Score one for the gaming community: in a recent official statement, Valve announced that it's terminating the pay for mods features for Skyrim. Even though this means that you will no longer have to pay for the mods that you want to add to the game, there are no guarantees that they won't try it again in a more refined form or that the company won't use this mods payment system for other games.
The Elder Scrolls V: Skyrim is arguably one of the best games ever made and one of the most popular ones. This open-world action RPG has been launched on November 11 2011 and even though it doesn't have a multiplayer feature, it is still massively played. One of the main reasons why Skyrim has remained relevant all these years are the mods which constantly bring new stuff like better graphics, new weapons and armors, new characters, map changes, alternative quests and even stuff for a more mature audience.
The point is that these mods have existed for a long time and the community was able to download and install them for free, being regarded as a creation by the community, for the community. Unfortunately, Valve (in its endless greed) came up with a way to make a lot of money from other people's work. Last week, the company decided to implement a payment system which will force the gamer to pay cash for any of the mods they want to download, basically the same mods which have been free up until that point. What was even more disgusting is the way in which they decided to share the money from the purchases: the game's developer Bethesda Studio got 45%, Valve 30%, while the modder received only 25% of the profits. So basically, Valve was getting 30% from all the income just for being there.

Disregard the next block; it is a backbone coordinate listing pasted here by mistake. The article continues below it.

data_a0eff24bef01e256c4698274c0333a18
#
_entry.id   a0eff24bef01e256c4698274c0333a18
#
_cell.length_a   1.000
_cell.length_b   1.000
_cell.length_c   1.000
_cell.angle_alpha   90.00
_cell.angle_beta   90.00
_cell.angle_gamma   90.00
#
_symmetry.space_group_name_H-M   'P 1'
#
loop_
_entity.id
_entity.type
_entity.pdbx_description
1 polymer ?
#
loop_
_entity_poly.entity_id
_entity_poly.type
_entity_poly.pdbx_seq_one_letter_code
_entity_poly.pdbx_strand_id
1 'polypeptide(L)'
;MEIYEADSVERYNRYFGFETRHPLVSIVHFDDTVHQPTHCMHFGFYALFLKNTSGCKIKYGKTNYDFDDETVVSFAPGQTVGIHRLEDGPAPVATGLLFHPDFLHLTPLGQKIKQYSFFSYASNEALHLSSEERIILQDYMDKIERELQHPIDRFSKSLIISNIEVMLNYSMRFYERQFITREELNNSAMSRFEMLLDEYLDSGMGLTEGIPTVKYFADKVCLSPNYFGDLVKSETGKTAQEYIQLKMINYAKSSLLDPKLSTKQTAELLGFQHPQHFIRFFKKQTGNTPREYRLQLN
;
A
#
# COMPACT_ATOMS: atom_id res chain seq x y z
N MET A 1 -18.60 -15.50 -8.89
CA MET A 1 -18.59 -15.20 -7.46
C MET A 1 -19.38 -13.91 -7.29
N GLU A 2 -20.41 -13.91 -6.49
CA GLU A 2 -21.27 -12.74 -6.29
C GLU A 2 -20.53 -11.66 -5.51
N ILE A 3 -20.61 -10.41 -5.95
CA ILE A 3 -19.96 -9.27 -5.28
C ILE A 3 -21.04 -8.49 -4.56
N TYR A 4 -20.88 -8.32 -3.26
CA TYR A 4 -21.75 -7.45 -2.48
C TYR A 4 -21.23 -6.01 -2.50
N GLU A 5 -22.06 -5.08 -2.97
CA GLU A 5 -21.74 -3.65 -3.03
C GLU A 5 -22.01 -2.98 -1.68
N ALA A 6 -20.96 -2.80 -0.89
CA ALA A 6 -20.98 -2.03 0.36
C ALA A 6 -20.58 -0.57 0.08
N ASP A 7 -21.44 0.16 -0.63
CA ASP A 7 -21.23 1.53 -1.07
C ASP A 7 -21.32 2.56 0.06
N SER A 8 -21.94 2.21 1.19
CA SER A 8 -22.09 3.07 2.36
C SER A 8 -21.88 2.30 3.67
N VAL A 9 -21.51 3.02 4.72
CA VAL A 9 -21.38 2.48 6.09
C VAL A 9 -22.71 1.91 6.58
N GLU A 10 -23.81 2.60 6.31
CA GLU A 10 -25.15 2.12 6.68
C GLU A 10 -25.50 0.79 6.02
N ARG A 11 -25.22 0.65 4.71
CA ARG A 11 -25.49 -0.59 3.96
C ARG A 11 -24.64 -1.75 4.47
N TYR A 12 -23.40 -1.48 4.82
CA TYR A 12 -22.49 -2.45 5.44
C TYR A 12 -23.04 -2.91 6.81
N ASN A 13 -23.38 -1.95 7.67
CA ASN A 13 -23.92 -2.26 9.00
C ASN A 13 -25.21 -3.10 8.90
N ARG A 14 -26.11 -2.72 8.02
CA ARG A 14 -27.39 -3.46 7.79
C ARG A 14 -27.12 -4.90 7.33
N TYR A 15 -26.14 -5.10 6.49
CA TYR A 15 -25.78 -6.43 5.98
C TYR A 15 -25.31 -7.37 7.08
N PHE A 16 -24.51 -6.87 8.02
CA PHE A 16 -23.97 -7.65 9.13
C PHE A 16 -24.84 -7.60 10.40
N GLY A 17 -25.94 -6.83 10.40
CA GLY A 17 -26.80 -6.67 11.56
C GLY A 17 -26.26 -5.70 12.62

As you can imagine, the company's decision generated a massive wave of backlash from the gaming community which managed to collect about 130,000 signatures in just a few days for a petition demanding the company to stop this practice. Surprisingly (or not) Valve agreed to terminate the feature stating: "We're going to remove the payment feature from the Skyrim workshop. For anyone who spent money on a mod, we'll be refunding you the complete amount. [...] We underestimated the differences between our previously successful revenue sharing models, and the addition of paid mods to Skyrim's workshop [..] We think this made us miss the mark pretty badly, even though we believe there's a useful feature somewhere here.”